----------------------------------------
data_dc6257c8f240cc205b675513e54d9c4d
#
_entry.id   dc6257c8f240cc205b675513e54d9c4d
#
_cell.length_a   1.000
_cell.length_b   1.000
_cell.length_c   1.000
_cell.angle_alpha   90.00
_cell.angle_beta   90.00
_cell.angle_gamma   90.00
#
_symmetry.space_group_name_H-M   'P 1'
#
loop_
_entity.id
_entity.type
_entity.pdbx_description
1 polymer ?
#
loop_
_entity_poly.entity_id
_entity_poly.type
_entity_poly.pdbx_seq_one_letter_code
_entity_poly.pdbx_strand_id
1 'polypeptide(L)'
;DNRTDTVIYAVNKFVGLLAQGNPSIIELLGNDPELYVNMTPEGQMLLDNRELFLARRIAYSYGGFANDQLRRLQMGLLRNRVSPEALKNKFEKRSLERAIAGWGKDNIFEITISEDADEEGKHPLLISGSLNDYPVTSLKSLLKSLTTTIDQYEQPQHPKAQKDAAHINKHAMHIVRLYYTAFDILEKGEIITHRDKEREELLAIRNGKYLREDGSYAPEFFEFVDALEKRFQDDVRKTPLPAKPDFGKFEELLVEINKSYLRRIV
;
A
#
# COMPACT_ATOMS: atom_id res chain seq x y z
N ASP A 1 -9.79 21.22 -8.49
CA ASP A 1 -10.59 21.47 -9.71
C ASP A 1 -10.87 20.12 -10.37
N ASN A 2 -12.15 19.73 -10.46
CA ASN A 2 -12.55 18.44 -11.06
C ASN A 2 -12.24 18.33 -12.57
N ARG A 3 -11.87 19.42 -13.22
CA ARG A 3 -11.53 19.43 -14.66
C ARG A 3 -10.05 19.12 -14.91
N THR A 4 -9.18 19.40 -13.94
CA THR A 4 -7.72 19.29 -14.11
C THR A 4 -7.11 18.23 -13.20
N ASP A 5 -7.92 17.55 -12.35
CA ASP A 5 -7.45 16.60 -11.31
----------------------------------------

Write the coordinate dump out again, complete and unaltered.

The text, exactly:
data_dc6257c8f240cc205b675513e54d9c4d
#
_entry.id   dc6257c8f240cc205b675513e54d9c4d
#
_cell.length_a   1.000
_cell.length_b   1.000
_cell.length_c   1.000
_cell.angle_alpha   90.00
_cell.angle_beta   90.00
_cell.angle_gamma   90.00
#
_symmetry.space_group_name_H-M   'P 1'
#
loop_
_entity.id
_entity.type
_entity.pdbx_description
1 polymer ?
#
loop_
_entity_poly.entity_id
_entity_poly.type
_entity_poly.pdbx_seq_one_letter_code
_entity_poly.pdbx_strand_id
1 'polypeptide(L)'
;DNRTDTVIYAVNKFVGLLAQGNPSIIELLGNDPELYVNMTPEGQMLLDNRELFLARRIAYSYGGFANDQLRRLQMGLLRNRVSPEALKNKFEKRSLERAIAGWGKDNIFEITISEDADEEGKHPLLISGSLNDYPVTSLKSLLKSLTTTIDQYEQPQHPKAQKDAAHINKHAMHIVRLYYTAFDILEKGEIITHRDKEREELLAIRNGKYLREDGSYAPEFFEFVDALEKRFQDDVRKTPLPAKPDFGKFEELLVEINKSYLRRIV
;
A
#
# COMPACT_ATOMS: atom_id res chain seq x y z
N ASP A 1 -9.79 21.22 -8.49
CA ASP A 1 -10.59 21.47 -9.71
C ASP A 1 -10.87 20.12 -10.37
N ASN A 2 -12.15 19.73 -10.46
CA ASN A 2 -12.55 18.44 -11.06
C ASN A 2 -12.24 18.33 -12.57
N ARG A 3 -11.87 19.42 -13.22
CA ARG A 3 -11.53 19.43 -14.66
C ARG A 3 -10.05 19.12 -14.91
N THR A 4 -9.18 19.40 -13.94
CA THR A 4 -7.72 19.29 -14.11
C THR A 4 -7.11 18.23 -13.20
N ASP A 5 -7.92 17.55 -12.35
CA ASP A 5 -7.45 16.60 -11.31